Via CTV News: Passengers aboard ill-fated cruise ship recall experience: 'people sick everywhere'. Excerpt:
Passengers aboard a cruise ship on which hundreds fell ill recalled days of misery holed up in their rooms as it returned to its home port Wednesday from a Caribbean trip cut short by what is suspected to be among the largest such norovirus outbreaks in the last 20 years.
Travellers aboard the Explorer of the Seas recounted hundreds throwing up, and stricken passengers having food brought to their rooms. Others were served from covered buffets by crew members wearing gloves and masks during an outbreak that sickened nearly 700 passengers and crew on the ship operated by Royal Caribbean.
Kim Waite, 50, of London, England, was on the cruise with her husband, Fred, to celebrate the end of her cancer treatments. She got severely ill, and barely saw her husband the whole trip.
"My husband had to put me in a wheelchair and take me to the infirmary. The door opened on the lift and there were just hundreds of people being sick everywhere," she said. "They were throwing up in buckets and bags -- I started crying, I couldn't believe it. I was in shock.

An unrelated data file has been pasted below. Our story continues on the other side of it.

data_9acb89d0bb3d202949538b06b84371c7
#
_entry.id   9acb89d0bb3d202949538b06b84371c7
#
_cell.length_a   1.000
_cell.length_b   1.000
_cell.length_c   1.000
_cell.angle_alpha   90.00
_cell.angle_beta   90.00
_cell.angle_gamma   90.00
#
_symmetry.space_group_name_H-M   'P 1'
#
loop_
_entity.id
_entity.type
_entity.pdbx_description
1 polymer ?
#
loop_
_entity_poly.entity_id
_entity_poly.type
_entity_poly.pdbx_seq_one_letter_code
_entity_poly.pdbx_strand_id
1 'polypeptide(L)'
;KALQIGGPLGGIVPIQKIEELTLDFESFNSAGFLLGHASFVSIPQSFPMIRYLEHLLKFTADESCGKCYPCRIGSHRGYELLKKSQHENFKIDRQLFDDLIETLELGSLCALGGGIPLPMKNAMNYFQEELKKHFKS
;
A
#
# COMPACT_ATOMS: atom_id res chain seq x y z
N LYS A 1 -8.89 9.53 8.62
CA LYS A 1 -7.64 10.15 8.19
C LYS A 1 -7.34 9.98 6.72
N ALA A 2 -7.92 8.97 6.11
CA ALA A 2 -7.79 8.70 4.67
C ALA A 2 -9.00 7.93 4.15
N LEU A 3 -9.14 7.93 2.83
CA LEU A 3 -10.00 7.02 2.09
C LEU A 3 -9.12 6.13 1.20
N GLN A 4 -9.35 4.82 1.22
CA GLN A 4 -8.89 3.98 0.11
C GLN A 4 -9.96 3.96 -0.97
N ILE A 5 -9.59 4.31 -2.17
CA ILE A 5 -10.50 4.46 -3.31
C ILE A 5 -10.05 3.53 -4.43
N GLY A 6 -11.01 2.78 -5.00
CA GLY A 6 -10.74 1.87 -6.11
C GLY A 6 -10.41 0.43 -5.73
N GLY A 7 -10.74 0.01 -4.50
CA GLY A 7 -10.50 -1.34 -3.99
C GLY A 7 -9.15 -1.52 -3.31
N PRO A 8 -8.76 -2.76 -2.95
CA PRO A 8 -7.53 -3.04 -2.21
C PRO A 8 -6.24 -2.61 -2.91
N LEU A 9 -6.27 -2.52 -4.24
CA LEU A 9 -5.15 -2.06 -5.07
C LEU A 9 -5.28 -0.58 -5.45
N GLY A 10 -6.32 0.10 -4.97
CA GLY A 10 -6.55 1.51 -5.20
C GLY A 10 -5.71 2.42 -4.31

"I've never wanted to go home so much in my life. I've never slept so much in my life, and I've got no sun tan."
The U.S. Centers for Disease Control and Prevention said its latest count puts the number of those sickened at 630 passengers and 54 crew members. The ship, on a 10-day cruise that had to be cut short, was carrying 3,050 passengers.
Health investigators suspect norovirus, but lab results are not expected until later this week. If norovirus is to blame, it would be one of the largest norovirus outbreaks on a cruise ship in the last 20 years, the CDC said. A 2006 norovirus outbreak on a Carnival Cruise Lines ship also sickened close to 700.
I am currently reading a book titled Overbooked: The Exploding Business of Travel and Tourism, by Elizabeth Becker. The chapter on cruise ships does not paint an inviting picture. Becker tells us:
According to the Environmental Protection Agency, in the course of one day the average cruise ship produces: 21,000 gallon of human sewage, one ton of solid waste garbage, 170,000 gallons of wastewater from showers, sinks and laundry, 6,400 gallons of oily bilge water from the massive engines, 25 pounds of batteries, fluorescent lights, medical wastes and expired chemical, and 8,500 plastic bottles.
At any given moment, 400 cruise ships are moving around the seas. When you also factor in that cruise-ship waiters may be paid as little as US$50 a month plus tips, and may work for months without a day off, you can't expect ship personnel who can maintain rigorous hygiene even if they know what it is.